In a relief most likely from the Eleusinion (cat. no. 49), the author identifies as Hermes the figure who stands to the right of Demeter and Kore, holding up a short torch in his right hand, cradling Ploutos and his cornucopia in his left (fig. 2). Although neither a torchbearing Hermes nor a Hermes holding Ploutos is attested, the author rightly points out that his short chiton and chlamys and short hair are appropriate for Hermes, not for Eubouleus, who always holds one or two torches and in some scenes is closely associated with Ploutos, though never holding him (K. Clinton, Myth and Cult: The Iconography of the Eleusinian Mysteries [Stockholm 1992] 56–60, 134–35). This is an important observation. The iconography raises several issues: the roles of Hermes and Eubouleus in Eleusinian art and myth; their position in the cult of the Mysteria; their garments and the torch; and their association with Ploutos.
First, Hermes appears extremely rarely in Eleusinian scenes. Most famously, on a red-figure bell crater in the Metropolitan Museum, he is leading Kore back to her mother, in the company of Hekate (LIMC 4:328, s.v. “Demeter”), a scene that largely reflects the (broadly Hellenic) myth depicted in the Homeric Hymn to Demeter, not the local Eleusinian myth, in which Eubouleus plays this role. On a lekythos in the Archaeological Museum of Sofia, he is present in the company of Eubouleus at the reunion of Demeter and Kore; thus, a figure in the Hymn is joined with the figure playing the same role in local Eleusinian myth (LIMC 4:288, s.v. “Demeter”). Another such combination occurs on a pelike in the Sandford-Graham Collection (LIMC 4:409, s.v. “Demeter”); Hermes can be seen at the left edge, holding his kerykion, while Eubouleus appears more prominently with Dionysos next to Ploutos. Eubouleus appears at least three other times with Ploutos (LIMC 4:403, 404, 408, s.v. “Demeter”).
Second, Hermes was not one of the central gods of the Mysteria. At Eleusis, he received sacrifice as Hermes Enagonios, perhaps at the Reception of Iakchos in the forecourt of the sanctuary (IEleusis 13). The priesthood of Hermes Patroos, the progenitor of the Kerykes, was controlled by this Eleusinian genos (IEleusis 300), but this priest is not associated with the Mysteria. Eubouleus, but not Hermes, appears in Eleusinian sacred laws of the fifth and fourth centuries, in which he is associated with Demeter, Kore, Triptolemos, and the God and the Goddess in a sacrificial context (IEleusis 28, 142). Eubouleus, but not Hermes, was included among all the gods of the Mysteria in the Lakrateides Relief in the last quarter of the second century (IEleusis 300). Thus, a priori we should not expect to find Hermes in close association with Demeter and Kore in a relief from the Athenian Eleusinion.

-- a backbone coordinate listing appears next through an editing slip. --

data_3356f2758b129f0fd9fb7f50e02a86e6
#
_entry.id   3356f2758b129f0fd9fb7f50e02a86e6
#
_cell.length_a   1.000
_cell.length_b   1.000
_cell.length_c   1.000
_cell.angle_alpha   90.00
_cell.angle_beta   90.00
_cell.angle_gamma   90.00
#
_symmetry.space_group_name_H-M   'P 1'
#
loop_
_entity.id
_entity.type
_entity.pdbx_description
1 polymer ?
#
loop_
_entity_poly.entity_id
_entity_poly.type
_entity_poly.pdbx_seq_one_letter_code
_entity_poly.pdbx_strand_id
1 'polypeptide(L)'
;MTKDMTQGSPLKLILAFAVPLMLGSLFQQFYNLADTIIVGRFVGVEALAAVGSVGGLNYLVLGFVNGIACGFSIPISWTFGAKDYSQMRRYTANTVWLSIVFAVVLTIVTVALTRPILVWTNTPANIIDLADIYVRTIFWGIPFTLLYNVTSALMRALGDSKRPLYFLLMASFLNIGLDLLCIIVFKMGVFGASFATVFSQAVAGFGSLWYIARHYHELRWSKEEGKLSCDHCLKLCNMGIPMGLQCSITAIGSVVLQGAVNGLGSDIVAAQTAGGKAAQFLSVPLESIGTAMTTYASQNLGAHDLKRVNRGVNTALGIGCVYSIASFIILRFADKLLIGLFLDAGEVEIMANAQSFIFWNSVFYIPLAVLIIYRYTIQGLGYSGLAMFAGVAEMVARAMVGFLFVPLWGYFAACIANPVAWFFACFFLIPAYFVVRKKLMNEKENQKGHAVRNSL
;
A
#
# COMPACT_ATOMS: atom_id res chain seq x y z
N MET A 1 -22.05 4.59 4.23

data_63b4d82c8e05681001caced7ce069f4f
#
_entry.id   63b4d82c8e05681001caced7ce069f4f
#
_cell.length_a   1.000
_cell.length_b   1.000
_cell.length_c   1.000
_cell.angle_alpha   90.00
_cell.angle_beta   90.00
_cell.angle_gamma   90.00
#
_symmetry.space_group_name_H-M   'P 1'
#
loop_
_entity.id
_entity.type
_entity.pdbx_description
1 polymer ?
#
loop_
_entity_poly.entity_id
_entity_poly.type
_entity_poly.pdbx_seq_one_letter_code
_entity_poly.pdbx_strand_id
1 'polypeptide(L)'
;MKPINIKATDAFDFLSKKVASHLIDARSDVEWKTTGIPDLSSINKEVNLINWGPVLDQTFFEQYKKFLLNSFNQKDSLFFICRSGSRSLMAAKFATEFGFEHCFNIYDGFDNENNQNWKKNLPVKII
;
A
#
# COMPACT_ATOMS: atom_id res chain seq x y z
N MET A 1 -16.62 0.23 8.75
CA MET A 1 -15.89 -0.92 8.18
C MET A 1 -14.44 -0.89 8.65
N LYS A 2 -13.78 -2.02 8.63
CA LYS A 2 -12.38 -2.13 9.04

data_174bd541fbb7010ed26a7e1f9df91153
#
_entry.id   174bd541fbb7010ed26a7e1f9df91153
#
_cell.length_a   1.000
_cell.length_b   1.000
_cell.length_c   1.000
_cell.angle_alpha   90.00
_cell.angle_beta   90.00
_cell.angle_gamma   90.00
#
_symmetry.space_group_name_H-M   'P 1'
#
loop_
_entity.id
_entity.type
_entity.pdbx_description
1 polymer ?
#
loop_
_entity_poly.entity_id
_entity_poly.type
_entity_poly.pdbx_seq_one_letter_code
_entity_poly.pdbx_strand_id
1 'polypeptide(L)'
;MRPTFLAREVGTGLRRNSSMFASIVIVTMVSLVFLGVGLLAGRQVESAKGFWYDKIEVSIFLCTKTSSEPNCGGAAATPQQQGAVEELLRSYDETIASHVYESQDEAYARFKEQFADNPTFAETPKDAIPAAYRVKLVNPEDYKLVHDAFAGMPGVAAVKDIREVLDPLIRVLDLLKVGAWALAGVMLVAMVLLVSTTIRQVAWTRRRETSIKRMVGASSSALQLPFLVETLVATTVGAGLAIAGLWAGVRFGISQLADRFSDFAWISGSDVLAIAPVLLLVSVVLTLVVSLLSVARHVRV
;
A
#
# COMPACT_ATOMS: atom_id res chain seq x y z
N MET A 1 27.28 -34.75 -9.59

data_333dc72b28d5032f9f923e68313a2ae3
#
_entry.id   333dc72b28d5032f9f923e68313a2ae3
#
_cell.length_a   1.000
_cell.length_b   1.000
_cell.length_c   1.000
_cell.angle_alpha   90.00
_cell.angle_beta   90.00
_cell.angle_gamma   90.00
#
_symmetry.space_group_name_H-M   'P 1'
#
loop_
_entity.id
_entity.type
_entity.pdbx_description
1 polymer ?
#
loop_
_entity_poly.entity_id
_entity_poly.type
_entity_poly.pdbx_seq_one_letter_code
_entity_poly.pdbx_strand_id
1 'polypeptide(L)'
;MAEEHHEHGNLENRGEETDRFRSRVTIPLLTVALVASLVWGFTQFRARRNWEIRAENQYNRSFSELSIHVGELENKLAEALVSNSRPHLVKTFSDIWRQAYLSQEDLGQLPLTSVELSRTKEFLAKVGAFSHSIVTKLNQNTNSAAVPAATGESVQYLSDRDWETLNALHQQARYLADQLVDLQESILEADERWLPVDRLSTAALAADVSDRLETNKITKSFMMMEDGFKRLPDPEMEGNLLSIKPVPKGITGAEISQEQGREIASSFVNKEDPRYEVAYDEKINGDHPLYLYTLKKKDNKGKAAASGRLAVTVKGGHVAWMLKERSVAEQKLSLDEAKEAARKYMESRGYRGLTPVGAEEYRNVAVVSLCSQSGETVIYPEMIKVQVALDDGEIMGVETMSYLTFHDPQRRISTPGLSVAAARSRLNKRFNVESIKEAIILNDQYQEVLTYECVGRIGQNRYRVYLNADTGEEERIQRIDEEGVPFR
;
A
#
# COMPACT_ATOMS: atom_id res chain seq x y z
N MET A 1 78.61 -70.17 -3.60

Third, in fifth-century vase scenes, Eubouleus’ garment is apparently not yet standardized: in two scenes he wears a short chiton with no himation (LIMC 4:24, s.v. “Hades”; 4:388, s.v. “Demeter”), in two others a long chiton, once with chlamys, once with himation (LIMC 4:25, s.v. “Eumolpos”). In the fourth century, he is always dressed in a short chiton with boots and without himation. He usually carries two torches, sometimes one. In catalogue number 49, Hermes with a short torch is unique. In number 50, a similar relief, of mediocre quality, his right arm hangs down and seems to clasp the lower end of Kore’s torch, seemingly sharing it with her.
Fourth, it is stunning to see Hermes holding Ploutos on his arm, in view of his otherwise loose association with him—as a spectator on the Sandford-Graham pelike. That pose, as Thompson (The Athenian Agora: A Guide to the Excavation and Museum [Athens 1976] 193–94; “Dionysos Among the Nymphs in Athens and in Rome,” JWalt 36  75–9) and others have pointed out (no matter which god is depicted here), suggests influence from the famous statue of Eirene and Ploutos. Eubouleus holding Ploutos is less of a surprise, as he appears prominently in several scenes with Ploutos.
The figure represented in catalogue numbers 49 and 50 is evidently a hybrid: he has some attributes of Eubouleus in fourth-century painting (torch, short chiton, close association with Ploutos) but also attributes of Hermes (chlamys, short chiton, short hair). The author attributes the presence of Hermes here to his role in the Homeric Hymn to Demeter. This seems very likely, but the creator of this composition also seems to have been influenced by the role of Eubouleus in the Eleusinian version of the myth.
To conclude, this excellent volume, with its wealth of information and observations, is not only fundamental for our understanding and further study of these reliefs and for the evidence they provide about worship, it is also the author’s great merit, through her discussions of iconography and function, to have given us a feeling for what it was like to be in the Agora amid countless similar reliefs.
Book Review of The Athenian Agora: Votive Reliefs, by Carol L. Lawton
Reviewed by Kevin Clinton
American Journal of Archaeology Vol. 123, No. 2 (April 2019)
Published online at www.ajaonline.org/book-review/3828